As for the second change, search marketing experts this week said that Google is fully but quietly rolling out its SSL (Secure Socket Layer) encryption for all searches. Nearly two years ago, in October 2011, Google said it would do so. “As search becomes an increasingly customized experience, we recognize the growing importance of protecting the personalized search results we deliver,” wrote Evelyn Kao, Google product manager, in a blog posting.

“We added SSL encryption for our signed-in search users in 2011, as well as searches from the Chrome omnibox earlier this year,” a Google spokesman said Friday. “We’re now working to bring this extra protection to more users who are not signed in.”

What encrypted search means is that marketers and retailers will know that shoppers come from Google via organic search results, “but won’t receive information about each individual query,” Kao wrote. “They can also receive an aggregated list of the top 1,000 search queries that drove traffic to their site for each of the past 30 days through Google Webmaster Tools.”

Online marketers and retailers will certainly notice the change, and may end up diverting more of their budgets to paid search, which will provide more details about how consumers are getting to e-commerce sites and buying, experts say. “Losing Google’s keyword-level reporting will have a significant impact on how organic search performance is tracked, optimized and analyzed,” says Ryan Mayberry, SEO director for search engine marketing firm iProspect.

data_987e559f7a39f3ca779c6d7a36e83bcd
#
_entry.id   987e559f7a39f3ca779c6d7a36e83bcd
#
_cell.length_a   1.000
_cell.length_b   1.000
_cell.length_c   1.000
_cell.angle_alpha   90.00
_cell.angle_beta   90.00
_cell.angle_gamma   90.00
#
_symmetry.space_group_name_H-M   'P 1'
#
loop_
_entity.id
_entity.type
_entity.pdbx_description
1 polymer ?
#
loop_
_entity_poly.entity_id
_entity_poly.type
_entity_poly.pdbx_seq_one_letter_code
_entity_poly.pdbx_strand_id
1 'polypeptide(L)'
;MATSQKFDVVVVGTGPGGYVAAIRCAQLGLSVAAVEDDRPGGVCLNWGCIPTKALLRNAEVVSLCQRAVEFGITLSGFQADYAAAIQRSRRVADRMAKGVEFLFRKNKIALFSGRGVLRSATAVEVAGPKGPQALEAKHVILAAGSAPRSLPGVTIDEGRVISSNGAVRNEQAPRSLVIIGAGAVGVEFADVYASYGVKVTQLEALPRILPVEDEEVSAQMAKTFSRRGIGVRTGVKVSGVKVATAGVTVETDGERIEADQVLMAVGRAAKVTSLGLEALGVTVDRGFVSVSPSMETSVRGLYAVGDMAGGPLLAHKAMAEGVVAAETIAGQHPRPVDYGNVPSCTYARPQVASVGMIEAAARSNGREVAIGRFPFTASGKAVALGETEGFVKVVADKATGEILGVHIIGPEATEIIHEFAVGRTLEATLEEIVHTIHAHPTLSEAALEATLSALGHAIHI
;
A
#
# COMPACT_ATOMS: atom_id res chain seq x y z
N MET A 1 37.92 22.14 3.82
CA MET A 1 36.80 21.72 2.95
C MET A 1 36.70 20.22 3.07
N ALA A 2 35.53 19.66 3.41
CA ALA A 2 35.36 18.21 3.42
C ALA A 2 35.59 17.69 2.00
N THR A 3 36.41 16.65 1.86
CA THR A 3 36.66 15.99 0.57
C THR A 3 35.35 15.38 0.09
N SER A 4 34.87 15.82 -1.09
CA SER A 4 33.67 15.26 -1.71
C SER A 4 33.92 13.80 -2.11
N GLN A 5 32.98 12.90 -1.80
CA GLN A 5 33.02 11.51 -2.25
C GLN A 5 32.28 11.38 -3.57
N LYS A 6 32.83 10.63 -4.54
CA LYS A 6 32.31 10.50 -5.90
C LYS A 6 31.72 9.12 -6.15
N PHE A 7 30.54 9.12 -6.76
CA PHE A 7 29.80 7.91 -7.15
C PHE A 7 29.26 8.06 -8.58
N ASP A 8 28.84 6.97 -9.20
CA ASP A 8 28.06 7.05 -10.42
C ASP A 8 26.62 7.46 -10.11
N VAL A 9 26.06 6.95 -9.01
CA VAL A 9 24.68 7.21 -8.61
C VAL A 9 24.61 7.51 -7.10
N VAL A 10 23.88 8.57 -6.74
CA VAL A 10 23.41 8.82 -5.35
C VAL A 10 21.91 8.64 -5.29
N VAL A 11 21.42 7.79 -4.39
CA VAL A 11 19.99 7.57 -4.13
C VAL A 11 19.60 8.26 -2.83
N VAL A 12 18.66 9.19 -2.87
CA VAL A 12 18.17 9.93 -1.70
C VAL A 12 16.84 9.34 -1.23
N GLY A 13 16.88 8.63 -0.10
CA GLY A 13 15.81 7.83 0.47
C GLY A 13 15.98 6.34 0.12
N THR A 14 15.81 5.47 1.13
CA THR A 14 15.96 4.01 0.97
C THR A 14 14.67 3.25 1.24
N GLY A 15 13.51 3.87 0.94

IProspect encourages marketers and retailers to better integrate organic search keyword data—for instance, how often visitors who search for a term interact with an e-commerce site—with data from paid search campaigns and other search engines, along with historical comparative keyword and conversion data.

Finally, the third recent change for Google involves a change to its mathematical formula for ranking and placing search results, a move that affects some 90% of all searches, Google says. The change is called Hummingbird, and experts, along with Google officials, describe it as the biggest revision to the company’s search algorithm since 2010’s Caffeine update—or perhaps even since 2000, Wisnefski says. Caffeine enables Google’s crawling technology to take in the web in smaller bites than the previous system, resulting in quicker updates to its search index.

Here’s the good news for e-retailers, according to experts: Hummingbird was quietly introduced about a month ago—surprise!—which means that if retailers have not experienced a decrease in search traffic since then, Hummingbird is probably not going to cause one, at least not for the time being.